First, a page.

Rational Scientific Theories from Theism
Gradual Creation by MeansWe have seen that the principles of theistic science show how God creates the world by successive degrees, and by successive means, not by instantaneous creation of organisms and persons in all their detail. We have seen the details of discrete degrees, and how the activities (and growth and evolution) of created beings are necessarily dependent on their previously actual properties. These dependences generate spiritual-natural laws, which do allow some apparently non-physical processes, but the general (and desired) effect is of a relatively fixed and stable natural world.
What 'Theistic Evolution' is not:
We should not take the view of 'theistic evolution' that "Those who champion theistic evolution accept Darwinian theory as a satisfactory explanation of evolution of nature. They marry the Darwinian theory up with the religious tenet that the natural world is the creation of a transcendent God by claiming that that God delivers the ultimate underpinning for the truth of Darwinian theory." (quoted here). Rather, the causes are quite different and much more specific.
The Intelligent Design (ID) movement consists of a negative critique of Darwinist evolution, and the beginnings of a more positive account based on theism. The negative message is reaching people, but the positive message is still in need of development (or replacement). The step from 'initial design in a deism' to 'constant sustenance in a theism' now needs to be made properly.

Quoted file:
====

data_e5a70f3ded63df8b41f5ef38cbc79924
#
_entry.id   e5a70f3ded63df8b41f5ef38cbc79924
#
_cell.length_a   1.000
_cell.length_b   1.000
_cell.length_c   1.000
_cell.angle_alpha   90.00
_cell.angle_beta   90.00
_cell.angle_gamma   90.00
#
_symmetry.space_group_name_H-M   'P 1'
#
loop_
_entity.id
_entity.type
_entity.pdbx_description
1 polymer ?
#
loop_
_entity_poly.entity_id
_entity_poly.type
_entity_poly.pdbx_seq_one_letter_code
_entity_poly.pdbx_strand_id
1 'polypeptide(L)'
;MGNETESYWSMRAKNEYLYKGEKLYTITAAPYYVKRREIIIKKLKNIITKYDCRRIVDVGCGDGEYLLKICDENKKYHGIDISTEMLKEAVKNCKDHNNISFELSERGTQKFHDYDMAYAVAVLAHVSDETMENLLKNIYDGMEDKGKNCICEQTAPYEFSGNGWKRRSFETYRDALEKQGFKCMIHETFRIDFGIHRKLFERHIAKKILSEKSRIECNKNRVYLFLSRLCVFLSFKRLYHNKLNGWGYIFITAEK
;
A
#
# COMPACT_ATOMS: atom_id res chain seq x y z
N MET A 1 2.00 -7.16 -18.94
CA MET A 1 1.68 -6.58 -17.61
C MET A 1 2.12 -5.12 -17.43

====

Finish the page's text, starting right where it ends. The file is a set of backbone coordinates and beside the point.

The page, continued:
ID appears to think that God has arbitrary power, and can create any design that he likes, and populate the world according to any chosen plan, but in reality it is not this simple, or this arbitrary. First, the created beings have to have a form which receives, digests and acts on the life received from the Lord. Their form is not just some intelligent solution to problems of bio-engineering, but has to follow many requirements that come from the nature of God himself, and the ways that love and wisdom progressively act together. Dembski and co hardly know anything about these aspects.
Secondly, the Lord does not create immediately, but progressively. He does not create angels immediately, but 'grows' them gradually, beginning with humans on earth. If they were created immediately, they would not be sufficiently distinct from Him, and would not live and enjoy their lives as if from themselves. God is deeply involved in all these 'growing' processes, but always allows some crucial decisions (eg in temptations) to be made by the creature as their own. Thirdly, I think we must generalise this second point, and say that God does not even create humans immediately, but grows them 'out of the earth', in a way such as evolution describes. Again, he is continually drawing out of creatures as much as he can, but always the sequence of bodies as 'containers' or 'receptacles' is a continuous modification of what went previously. Dembski and co seem to imagine that human creation in prehistory was of creatures without ancestors, as if producing 'instant humans' some thousands of years ago, but I doubt this is true, for the reasons above.
For God is not merely the designer of creatures, but is the sustainer & enlivener of them. If we do not accept deism (correctly), then we should be clear in the consequences of theism: that God creates, sustains & redeems all creatures. The fact that we are recipients of God's life means that God does not have arbitrary powers to create any thing, but must sustain what already exists, and only gradually modify it. This means, to me at least, the God is not a free ex nihilo designer, but, for biology & psychology at least, has always to work with the materials already present. (Just look at his patient dealings with the churches in history!).
Thus, I believe that we know more about theism, we will know more about the progressive creation in theistic evolution.
There are articles discussing evolution specifically:
and also some papers here.